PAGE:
Population responses to multifrequency sounds in the cat auditory cortex: One- and two-parameter families of sounds

Population responses to multifrequency sounds in the cat auditory cortex: One- and two-parameter families of sounds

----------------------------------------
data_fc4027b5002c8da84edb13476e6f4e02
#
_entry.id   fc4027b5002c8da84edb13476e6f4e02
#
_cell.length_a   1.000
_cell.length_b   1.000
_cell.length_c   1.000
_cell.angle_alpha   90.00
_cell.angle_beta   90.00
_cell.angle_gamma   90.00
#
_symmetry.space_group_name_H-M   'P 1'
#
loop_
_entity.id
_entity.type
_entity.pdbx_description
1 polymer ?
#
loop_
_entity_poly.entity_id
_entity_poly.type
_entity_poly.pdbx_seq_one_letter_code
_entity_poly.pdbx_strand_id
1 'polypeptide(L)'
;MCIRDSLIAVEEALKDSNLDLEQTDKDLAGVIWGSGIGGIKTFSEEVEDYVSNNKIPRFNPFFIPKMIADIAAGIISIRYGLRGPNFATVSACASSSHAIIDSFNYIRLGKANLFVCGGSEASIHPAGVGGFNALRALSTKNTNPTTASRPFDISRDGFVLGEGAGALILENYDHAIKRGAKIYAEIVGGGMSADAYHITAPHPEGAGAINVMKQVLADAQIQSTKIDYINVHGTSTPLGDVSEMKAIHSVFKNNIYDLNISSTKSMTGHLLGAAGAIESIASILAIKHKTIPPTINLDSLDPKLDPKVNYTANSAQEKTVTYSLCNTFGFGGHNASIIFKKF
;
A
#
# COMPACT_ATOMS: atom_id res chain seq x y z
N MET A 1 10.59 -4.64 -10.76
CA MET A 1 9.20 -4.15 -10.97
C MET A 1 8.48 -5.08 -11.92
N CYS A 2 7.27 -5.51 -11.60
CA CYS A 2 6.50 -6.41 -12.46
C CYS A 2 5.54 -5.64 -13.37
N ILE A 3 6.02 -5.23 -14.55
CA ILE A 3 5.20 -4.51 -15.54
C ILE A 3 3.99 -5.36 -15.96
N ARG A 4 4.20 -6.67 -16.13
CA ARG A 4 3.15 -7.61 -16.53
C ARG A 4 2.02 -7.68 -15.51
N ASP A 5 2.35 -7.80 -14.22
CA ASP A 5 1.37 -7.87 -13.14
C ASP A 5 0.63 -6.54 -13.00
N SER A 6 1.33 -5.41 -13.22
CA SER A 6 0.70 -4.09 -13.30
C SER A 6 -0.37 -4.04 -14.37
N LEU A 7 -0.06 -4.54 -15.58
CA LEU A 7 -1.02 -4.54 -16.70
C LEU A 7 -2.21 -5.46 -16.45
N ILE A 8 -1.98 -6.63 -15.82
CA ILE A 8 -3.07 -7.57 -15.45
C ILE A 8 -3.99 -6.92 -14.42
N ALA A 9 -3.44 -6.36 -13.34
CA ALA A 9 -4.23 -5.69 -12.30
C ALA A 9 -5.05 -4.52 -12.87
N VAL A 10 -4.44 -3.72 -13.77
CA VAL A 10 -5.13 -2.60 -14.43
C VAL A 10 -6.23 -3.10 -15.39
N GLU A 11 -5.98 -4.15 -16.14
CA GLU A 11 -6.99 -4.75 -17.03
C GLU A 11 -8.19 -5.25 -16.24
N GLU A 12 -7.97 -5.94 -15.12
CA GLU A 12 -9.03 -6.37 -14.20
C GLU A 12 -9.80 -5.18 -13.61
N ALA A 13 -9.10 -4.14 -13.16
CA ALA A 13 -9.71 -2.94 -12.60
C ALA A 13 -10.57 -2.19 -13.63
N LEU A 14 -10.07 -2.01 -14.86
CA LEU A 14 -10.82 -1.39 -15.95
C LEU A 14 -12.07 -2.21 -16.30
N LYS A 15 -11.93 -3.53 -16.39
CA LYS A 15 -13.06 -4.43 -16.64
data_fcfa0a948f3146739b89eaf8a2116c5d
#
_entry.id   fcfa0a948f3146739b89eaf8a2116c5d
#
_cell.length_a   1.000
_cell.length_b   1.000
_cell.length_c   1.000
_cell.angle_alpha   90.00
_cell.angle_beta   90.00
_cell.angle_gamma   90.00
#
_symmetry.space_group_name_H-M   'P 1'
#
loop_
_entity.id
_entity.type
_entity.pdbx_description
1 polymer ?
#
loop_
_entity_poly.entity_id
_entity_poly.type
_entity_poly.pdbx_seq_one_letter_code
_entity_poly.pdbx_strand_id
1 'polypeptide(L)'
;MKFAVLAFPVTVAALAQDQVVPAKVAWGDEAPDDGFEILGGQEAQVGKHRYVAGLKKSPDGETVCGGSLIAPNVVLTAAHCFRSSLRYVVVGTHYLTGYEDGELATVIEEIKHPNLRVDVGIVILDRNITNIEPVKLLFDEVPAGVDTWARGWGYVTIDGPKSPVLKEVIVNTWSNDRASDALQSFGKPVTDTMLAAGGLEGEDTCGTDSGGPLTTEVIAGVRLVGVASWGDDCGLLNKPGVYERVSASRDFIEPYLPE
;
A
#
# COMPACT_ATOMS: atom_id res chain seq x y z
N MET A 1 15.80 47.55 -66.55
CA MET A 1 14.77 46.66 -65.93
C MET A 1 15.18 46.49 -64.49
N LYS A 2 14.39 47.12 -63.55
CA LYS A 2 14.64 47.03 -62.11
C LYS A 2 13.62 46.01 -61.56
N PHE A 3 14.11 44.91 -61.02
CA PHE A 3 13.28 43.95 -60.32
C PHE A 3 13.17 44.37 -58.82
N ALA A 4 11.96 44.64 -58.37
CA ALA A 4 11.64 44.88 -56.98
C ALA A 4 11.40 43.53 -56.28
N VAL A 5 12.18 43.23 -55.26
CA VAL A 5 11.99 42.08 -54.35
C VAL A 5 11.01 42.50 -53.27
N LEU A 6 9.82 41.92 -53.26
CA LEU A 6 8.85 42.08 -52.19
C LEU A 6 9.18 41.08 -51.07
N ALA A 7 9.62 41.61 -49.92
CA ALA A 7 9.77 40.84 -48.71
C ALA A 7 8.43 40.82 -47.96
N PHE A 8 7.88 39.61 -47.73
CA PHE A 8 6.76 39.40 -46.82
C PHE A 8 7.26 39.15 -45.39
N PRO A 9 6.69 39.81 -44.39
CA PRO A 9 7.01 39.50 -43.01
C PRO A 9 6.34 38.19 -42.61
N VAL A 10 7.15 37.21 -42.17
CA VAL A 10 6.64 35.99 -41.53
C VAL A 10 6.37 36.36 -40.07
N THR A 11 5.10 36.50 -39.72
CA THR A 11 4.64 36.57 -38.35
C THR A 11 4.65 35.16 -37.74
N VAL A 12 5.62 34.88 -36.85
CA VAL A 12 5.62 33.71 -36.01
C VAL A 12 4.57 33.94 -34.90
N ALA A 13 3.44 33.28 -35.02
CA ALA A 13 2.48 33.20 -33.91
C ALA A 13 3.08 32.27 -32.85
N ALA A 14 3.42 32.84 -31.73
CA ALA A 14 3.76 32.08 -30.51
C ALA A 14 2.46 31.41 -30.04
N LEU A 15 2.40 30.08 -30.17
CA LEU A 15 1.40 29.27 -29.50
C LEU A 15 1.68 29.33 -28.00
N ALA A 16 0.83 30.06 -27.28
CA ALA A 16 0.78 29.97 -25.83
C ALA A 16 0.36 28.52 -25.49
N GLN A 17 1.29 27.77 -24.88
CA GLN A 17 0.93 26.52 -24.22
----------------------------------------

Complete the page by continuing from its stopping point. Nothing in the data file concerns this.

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  HWRlflC RESBlRCH ELSEVIER Hearing Research 72 (1994) 223-236 Population responses to multifrequency sounds in the cat auditory cortex: Four-tone complexes I. Nelken *, Y. Prut, E. Vaddia, M. Abeles Drpurtmcxt of hysiolo~, The Iludassah Medical Scl~ool. emralem 91010, Irrael (Received 27 February 1993; Revision rrceived 1 September 1903: Accepted 15 September IYYi) Abstract Population responses to two-tone and four-tone sounds were recorded in primary auditory cortex of anesthetized cats. The stimuli were delivered through a sealed, calibrated sound delivery system. The envelope of the neural signal (short time mean absolute value, MABS) was recorded extracellularly from six microelectrodes simultaneously. A new method was developed to describe the responses to the four-tone complexes. The responses were represented as sums of contributions of diffcrcnt orders, The first order contributions described the effect of the single frequencies appearing in the stimulus. The second order contributions described the modulatory effect of the pairs of frequencies. Higher order contributions could in principle bc computed. This paper concentrates on the mean onset responses. The extent to which the first and second order contributions described the onset responses was assessed in two ways. First, the actual rcsponscs to two-tone stimuli were compared with those predicted using the contributions computed from the four-tone stimuli. Second, the residual variance in the responses, after the substraction of the first and second order contributions. was computed and compared with the variability in the rcsponscs to repetitions of the same stimulus. The first type of analysis showed good quantitative agreement between the predicted and the measured two-tone responses. The second type of analysis showed that the first and second order contributions wcrc often sufficient to predict the responses to four-tone stimuli up to the level of the variability in the rcsponscs to rcpctitions of a single stimulus. In conjunction with the results of the companion paper (Nelken et al., 1994a) it is concluded that the onset rcsponscs to multifrcquency sounds are shaped mainly by the single frequency content of the sound and by two-tone interactions, and that higher order interactions contribute much less to the responses. It follows that single-tone cffccts and two-tom interactions arc necessary and sufficient to explain the mean population onset rcsponscs to the four-tone stimuli. Marc information can bc coded in the temporal evolution of the responses. Keq’ scuds: Primary Auditory Cortex; Complex Sounds; Non-linear modeling: Cat 1 Introduction The study of the coding of complex sounds in the activity of the central nervous system is still in its infancy. On the one hand, it is known that the re- sponses of neural elements (nerve fibers, neurons and populations of neurons) to complex stimuli often can- not be predicted on the basis of their responses to simple stimuli (e.g. Oonishi and Katsuki, 1965; Whit- field and Evans, 1965; Abeles and Goldstein, 1972; Newman and Wollberg, 1973; Smolders et al., 1979, * Corresponding author. The Johns Hopkins School of Medicine. Center for Hearing Sciences. 720 Rutland Avenue, Baltimore. MD 21205. USA Eggermont et al., 1981; Phillips and Cynader. 1985: Ehret and Merzenich 1988; Sutter and Schreiner. 1991; Spirou and Young, 1991; Nelken et al.. 1994a; Shamma et al., 1993). On the other hand, once beyond the use of simple stimuli, i.e. those described by one or two parameters, the wealth of possible sounds is enormous. It is impossible to map the responses of a neuron or a population of neurons to all possible stimuli; on the other hand, since there is no clear understanding of the processing of complex sounds by neural elements. it is hard to choose apriori a subset of all possible sounds which would completely characterize the rc- sponses of these neural elements, in the sense that their response to any other sound can be predicted from their responses to this subset. Previous work studying the coding of complex sounds can usually be categorized into one of three groups. 037X-5955/94/ 07.00 0 1994 Elsevier Science B.V. All rights reserved SSDI 037X-5’)55(93)E0157-7  The first group consists of studies in which a low-di- mensional subspace of all possible stimuli was exam- ined. These subspaces included sets of two-tone stimuli (Oonishi and Katsuki, 196.5; Abeles and Goldstein, 1972; Ehret and Merzenich, 1988; Sutter and Schreiner, 1991; Nelken et al., 1994a; Shamma et al., 19931, sets of harmonic or quasi-harmonic complexes (Schreiner et al., 1983; Schwartz and Tomlinson, 1990; Nelken et al., 1994a), combinations of a tone and wideband noise (Phillips and Cynader, 1985; Phillips and Hall, 1986), or simple amplitude or frequency modulation schemes (Whitfield and Evans, 1965; Phillips, 1988; Schreiner and Urbas, 1988). The second group of studies of complex sounds consists of studies in which a small set of sounds, that the experimenters believed to be interesting, was used. Such a set can be natural calls (Newman and Wollberg, 1973), vowel-like and syllable-like stimuli (Sachs, 1984; Steinschneider et al., 1990), or a complete ‘acoustic biotope’ (Aertsen et al., 1979). Finally, studies in the third group are those in which some sort of invariant description of the response properties of a neuron or a population of neurons to all possible sounds is attempted. This is traditionally accomplished through the use of system-theoretic tools like the Wiener-Volterra expansion (Victor and Knight, 1979; Eggermont et al., 1983~). In this ‘black-box’ approach, the responses to an appropriately chosen set of stimuli are used to compute a description of a (generally nonlinear) system which would give rise to those responses. Because of computational problems and noise in the measurements, the expansion is usu- ally limited to quadratic terms. It is anticipated that this description can be used to predict the responses to all possible sounds, or at least to a larger set of sounds than the one used to compute it. Aertsen introduced the term spectra-temporal receptive field (STRF) to describe the resulting characterization based on the Fourier transform of the second order Wiener kernels (Aertsen et al., 1981). Wickesberg et al., (1984) used time-domain Wiener-Volterra expansion to study the responses of neurons in the cochlear nucleus of cats; Epping (1985) used similar methods in the Torus Semi- circularis of grassfrogs, the analog of the Inferior Col- liculus (IC) of mammals. Yeshurun et al., (1985) used the responses to natural calls in the Medial Geniculate Body (MGB) of squirrel monkeys to fit a limited ver- sion of a second-order multi-band system. They showed that the response properties of at least some of the cells in the MGB can be approximated by such a system. Recently there was a renewed interest in the STRF (Clopton and Backoff, 1991; Kim and Young, 1993). All three approaches have limitations. The first per- mits the study of relatively simple stimuli only. The second permits the study of stimuli of arbitrary com- plexity, but only of few of those. In both cases it is difficult to generalize the results to different classes of stimuli. In particular, it is essentially impossible to generate a predictive model for large sets of sounds. The third gives a presumably complete description of the system, but in most of those studies, the estimated system predicts only very partially the responses to stimuli outside the set used to estimate it (Johnson 1980; Eggermont et al., 1983a,b; Wickesberg et al.. 1984; Epping, 198.5, Yeshurun et al., 1985). Previous parametric studies showed that non-linear effects in the responses to two-tone stimuli in the auditory cortex play an important role in shaping single unit and population responses to complex sounds (cats: Oonishi and Katsuki, 1965; Abeles and Goldstein 1972; Sutter and Schreiner, 1991; Nelken et al., 1994a; fer- rets: Shamma et al., 1993; bats: Suga, 1990). The aim of the present work is to extend these observations to a larger family of sounds, and to find out to what.extent additional mechanisms, beyond the non-linear summa- tion of the responses to pairs of tones, are needed to quantitatively explain the resulting patterns of re- sponses. This is achieved by studying parametrically the responses to four-tone stimuli. The methodology used is based on a combination of the first and the third approaches described above. The set of four-tone sounds is more complicated than those usually used in parametric studies. Thus, a system-theoretic approach is used to represent the responses. On the other hand, the method of describing the responses is simpler than the STRF or the time-domain Wiener-Volterra expan- sions. It is possible therefore to make rigorous valida- tion tests of the resulting model. In our view, the cortical activity is an emergent result of the cooperative interactions of a large popula- tion of neurons with an enormous number of feedback loops. Therefore we took the approach of studying the representation of sound by population activity in the auditory cortex, rather than the single-unit responses. It is much easier to study the population, rather than single-unit, responses to large sets of complex sounds in the auditory cortex (Nelken et al., 1994a). Ulti- mately, we would like to relate the single-unit re- sponses to the population responses, and both of them to the computational tasks performed by the auditory cortex on the one side, and to the neurophysiological mechanisms which generate them on the other. How- ever, the current state of understanding of the neural circuitry in the cortex makes it very difficult to eluci- date these neurophysiological mechanisms. The results presented in this paper may be seen as contraints on such more advanced theories. In this spirit, we concen- trated on studying steady-state sounds rather than on time-varying sounds. Therefore, temporal phenomena, which are obviously important in the auditory system, are not explicitly addressed in this paper. On the other  I. Nelken et al. Hearing Research 12 (1994) 223-236 175 hand, the dependence of the responses on the spectral characteristics of the sound was studied to a great depth; in particular, it is shown that single tone and two-tone responses are enough to quantitatively pre- dict the population responses to more complex steady- state stimuli. 2. Methods Experiments were conducted on three adult cats, weighing 2-4 kg. Details of the surgical preparation, recording procedures, and stimulus generation and de- livery are given in the companion paper (Nelken et al., 1994a). The experiments were performed in accor- dance with the guidelines of the Declaration of Helsinki Single tone responses were measured at 30 frequen- cies, equidistant on a logarithmic scale with l/6 octave resolution, between 100 Hz and 5500 Hz. They were delivered at 3 sound levels (3 dB, 27 dB and 51 dB above the threshold levei of the MABS signal from the electrode with the highest threshold). The tone bursts were usually long: 600 ms, with rise and fall times of 5 ms, shaped by multiplication with a linear ramp, and a silent period of 1100 ms between bursts. Sometimes short bursts (100 ms, with 5 ms rise/fall times and a 600 ms interval between bursts) were used. They were given in blocks of 50 stimuli at each sound level, and the levels alternated cyclically. The frequencies were chosen by a randomly selected permutation of the frequency table. To obtain a map, at least 5 blocks of stimuli were presented at each level (750 stimuli in total). Thus, each frequency and amplitude combina- tion was presented 8 or 9 times. Two-tone combinations were presented in one of the experiments. They were also presented in blocks of 50 stimuli alternating between the 3 sound presenta- tion levels. The two frequencies were selected inde- pendently of each other, and each was chosen by a randomly selected permutation of the frequency table. As a result, the sequence of stimuli was not a permuta- tion of all the two-tone combinations, but nevertheless the number of stimuli in which an individual frequency appeared was approximately the same for al1 frequen- cies. All tones started with the same phase (approxi- mately sine phase). The energy of the equal-frequency combinations was therefore 3 dB above the energy of the other stimuli. In this experiment, a 1Zfrequency table was used, and there were 78 different two-tone combinations. Four-tone stimuli were mapped in a different way. The set of all possible combinations is much too large to be mapped in its entirety: for the table of 30 frequencies used in some of these experiments, there are 40920 possible four-tone combinations (the number of ordered 4-tuples from a table of 30 possible choices, allowing repetitions). The goal of the experiment was to measure once the response to as many combinations as practically possible. In two of the experiments, there were about 1900 stimulus presentations at each of the three levels. In the third experiment, there were more than 5600 stimulus presentations at each level, spread over more than 20 h. Mapping the responses to the complex sounds sets required long periods of time, and therefore the stabil- ity of the responses during that time was monitored. Both spontaneous and evoked activity were examined. For each stimulus presentation, the mean MABS dur- ing the 300 ms preceding stimulus onset was computed and used as a measure of the spontaneous activity. This sequence of values, one for each stimulus presen- tation, was arranged in the order in which the stimuli were presented, and further analyzed as a time series. The mean MABS after stimulus onset, in 50 ms sec- tions with 25 ms overlap, was computed to measure the stability of the evoked responses. These sequences of values, one for each time section, were aIso arranged in the order of the stimulus presentations. All the time series were smoothed with a running window of SO points (the length of a block of stimuli at a single level, duration 85 s>, downsampled by a factor of 10 and displayed graphically. To qualify as stable, the time series for the spontaneous activity and the time series for at least the first two sections of the evoked activity (0 ms - 50 ms after signal onset and 25 ms - 75 ms after signal onset) had to have stable features as judged by eye. 2.2. Analysis of the responses to the four-tone stimuli The individual MABS responses to the various four-tone combinations were used in the analysis. The response was averaged over 50 ms sections with 2.5 ms overlap between successive sections, beginning with stimulus onset (see Nelken et al., 1994a). The analysis was applied to each time section separately. The term ‘data set’ is used below to refer to the responses to all the stimuli, recorded from one of the electrodes, dur- ing one of the time sections. Each data set was described as srcinating from terms of ascending orders. Formally, r flTfZYf35f4) = b +rl fl~f2d.i9fJ) -+r2 firf2tf3tfdJ + ..- 1) where r~~~,~~,~~,~~) is the response to the four-tone stimulus composed of the frequencies fl, fi, f3 and f4, r0 is the zeroth order term, r,(f,.fz,f3,f3) is the first order term, rz(f,,fz,fi,fJ is the second order term, and so on.  The zeroth order term, rO, was taken to be the mean MABS during the 300 ms before the stimulus onset, averaged over all the stimuli in the data set. Thus, this term described the baseline, or spontaneous, activity. The first order term described the effects of the single frequency content of the stimulus. Each first order term was written as a sum of four contributions corresponding to the frequencies of the tones compos- ing the stimulus. Formally, (2) where ai are the first order contributions of the four frequencies. For a frequency table of 30 frequen- cies, 30 first order contributions had to be estimated. This was done by finding the 30 numbers ai such that the first order error in the fit, - (ro + rr( f, Jz 7f3 7f4) ) (31 was smallest in the least square sense, that is, the sum of eKLLLfJ over all the stimulus presentations was smallest. In practice, the r0 term was substracted from each response in the data set, and then one linear equation, relating the sum of the appropriate first order contributions to the corresponding response, was written for each stimulus presentation. Since there were many more equations then first order contribu- tions, the resulting system was overdetermined, and was solved by the least squares method. The second order term described the effects of non-linear summation of the responses to pairs of tones in the stimulus. It was assumed that each pair of frequencies appearing in the stimulus could modify the response predicted by the first order contributions, and again, a least squares fit was computed. Formally, the 2nd order term in the response was written as + az(fsJ4) (4) where a,(fi,fjl are the second order contributions. As in the previous step, the zeroth order and first order terms were substracted from the responses, and then one equation, relating the sum of the appropriate six second order contributions to the corresponding resid- ual (the response minus the zeroth and first order terms), was written for each stimulus presentation. Even though there are many more second order contri- butions (465 for a 30-frequency table) than first order contributions, there were nevertheless many more stimulus presentations and the resulting linear system was still overdetermined, so that it could be solved by least squares. In this case, it was the square of the second order error in the fit, +rZ(fJ?JVf41) (5) which was minimized over all the data set. The higher order terms (for four-tone data, third and fourth order terms) could be computed in princi- ple. This was not done for practical reasons: the accu- mulation of noise in the estimation of the successive terms, and the lack of sufficient amounts of data to estimate the higher order contributions. 3. Results The responses to single tones and two-tone combi- nations, and comparison between the responses of well separated units, cluster activity and MABS were de- scribed in the companion paper (Nelken et al., 1994a). In this paper, the results of the analysis of the four-tone stimuli are reported. The results reported here are based on the MABS signal measured in 16 electrode penetrations in 3 cats (in one of the experiments, 2 electrodes showed nonstationary phenomena, as de- scribed above). This paper concentrates on the ON responses (the average MABS between 0 ms and 50 ms after signal onset). Although there were responses in later time sections, they were generally much weaker (Nelken, 1991; Nelken et al., 1994a). 50 40 30 > ZL 2o 10 0 -10 Frequency (kHz) Fig. 1. First order contributions at three levels (3 dB, 27 dB and 51 dB re threshold) for four-tone stimuli. The frequencies of the four tones were chosen pseudo-randomly from a 12-frequency table. The contributions were computed from the averaged MABS signal recorded between 0 ms and 50 ms after stimulus onset. The fre- quency axis is logarithmic. Continuous line - 51 dB level. Short dashes - 27 dB. Long dashes - 3 dB. Note that the contributions are similar to the expected single tone responses: the responses at BF increase to saturation within 27 dB from threshold, and with addi- tional increase in level the range of frequencies which evoke activity grows.  I. Nelken et al. /Hearing Research 72 I 9041 223-236 277 3.1. First and second order contributions An example of the first order contributions for the ON response (0 ms - 50 ms after signal onset) recorded from one electrode at 3 sound levels is shown in Fig. 1. In this experiment, a 12-frequency table was used. so that the first order contributions had to be estimated at 12 frequencies only. At 3 dB re threshold there were weak contributions around the best frequency (BF, 2783 Hz in this case), and no contributions to the response from other frequencies. At 27 dB re thresh- old, there was a large peak near BF, with some contri- butions from frequencies below BF. At 51 dB re threshold, the contributions near BF decreased slightly, while the low-frequency ‘tail’ became relatively more prominent. The first order contributions in this case reflected the single-tone behaviour of the cortical activ- ity in at least two measures: the BF, which was the same, and the QlO (width of the tuning curve at 10 dB Re threshold divided by the BF), which was slightly higher than 1. Another example of first order contributions, from another experiment, is shown in Fig. 2. In this case, the contributions from three different electrodes at 27 dB re threshold are shown. These electrodes had an ante- rior-posterior orientation in the cortex. The change in the BF with the location of the electrodes was reflected in the first order contributions for the three electrodes. The anterior-most electrode had the highest BF, the posterior-most electrode had the lowest BF, and the middle electrode had an intermediate BF. The single tone responses from these electrodes were measured 0.1 10 Fig. 2. First order contributions for the signal recorded simultane- ously from three electrode at 27 dB re threshold. The frequencies of the four tones were chosen pseudo-randomly from a 30.frequency table. The contributions were computed from the averaged MABS signal recorded between 0 ms and 50 ms after stimulus onset. The electrodes were positioned along the anterior-posterior axis in the cortex. Note the shift of BF with electrode location. The data was collected in the same experiment as Fig. 2 in (Nelken et al., 19931, from electrodes 1,4 and 6. Continuous line: 1st order contributions for the data from electrode 1. Dotted line: 1st order contributions for the data from electrode 4. Dashed line: 1st order contributions for the data from electrode 6. I+++++++----- ++++++------ G ++++++-----+ 5 ++++___+___- +- -++_+___+- -++---+++- 5 II__ -++-+++- 0:9 1 Freq2 (KHz) Fig. 3. Sign of the second order contributions for the S1 dB data whose first order contributions are presented in Fig. 1. Because of the symmetry of the second order contributions. the map is symmet- rical with respect to the main diagonal. Note the ordered organiza- tion of the contributions: negative contributions mostly along the diagonal and in its vicinity, positive contributions farther from it. No smoothing was applied to the data. also, and there is a good agreement between the two measurements of BFs (the single tone BFs were 2420 Hz, 1593 Hz and 523 Hz respectively). There is also good agreement in the bandwidth of the responses (see the companion paper, Nelken et al., 1994a, Fig. 5, for the single tone MABS data from these electrodes). Whereas the first order contributions are easily in- terpreted as the effect of single frequencies on the response, the second order contributions actually re- flect the modulation of the response caused by the presence of the pairs of tones in the stimulus, In consequence, they cannot be interpreted directly in terms of the observed responses. To get a feeling for their general characteristics, Fig. 3 presents the sign of the second order contributions as function of the two frequencies for the data set in Fig. 1, at 51 dB re threshold (the sign, rather than the magnitude, is used here to clearly separate between suppressory and facil- itatory interactions). It can be seen that there is a partition of the f,-fz plane into two parts: on the f, =f2 diagonal (from lower left to upper right) and in its vicinity there is a tendency of the second order contributions to be negative. This may be the result of saturation in the response, so that the response to a tone at twice the amplitude is less than twice the response at the srcinal amplitude, and of two-tone suppression. Farther from the diagonal, there is a clear block of positive contributions (most of the contribu- tions with f, < 2100 Hz and fZ > 2100 Hz). It is con- cluded that the second order contributions are orga- nized in ‘patches’ of suppression and facilitation in the f,-fz plane. Similar patches were seen for the ON responses in all cases at 27 dB and 51 dB re threshold (32 cases>. At 3 dB re threshold, the signal to noise ratio was usually too small to see any signs of such organization.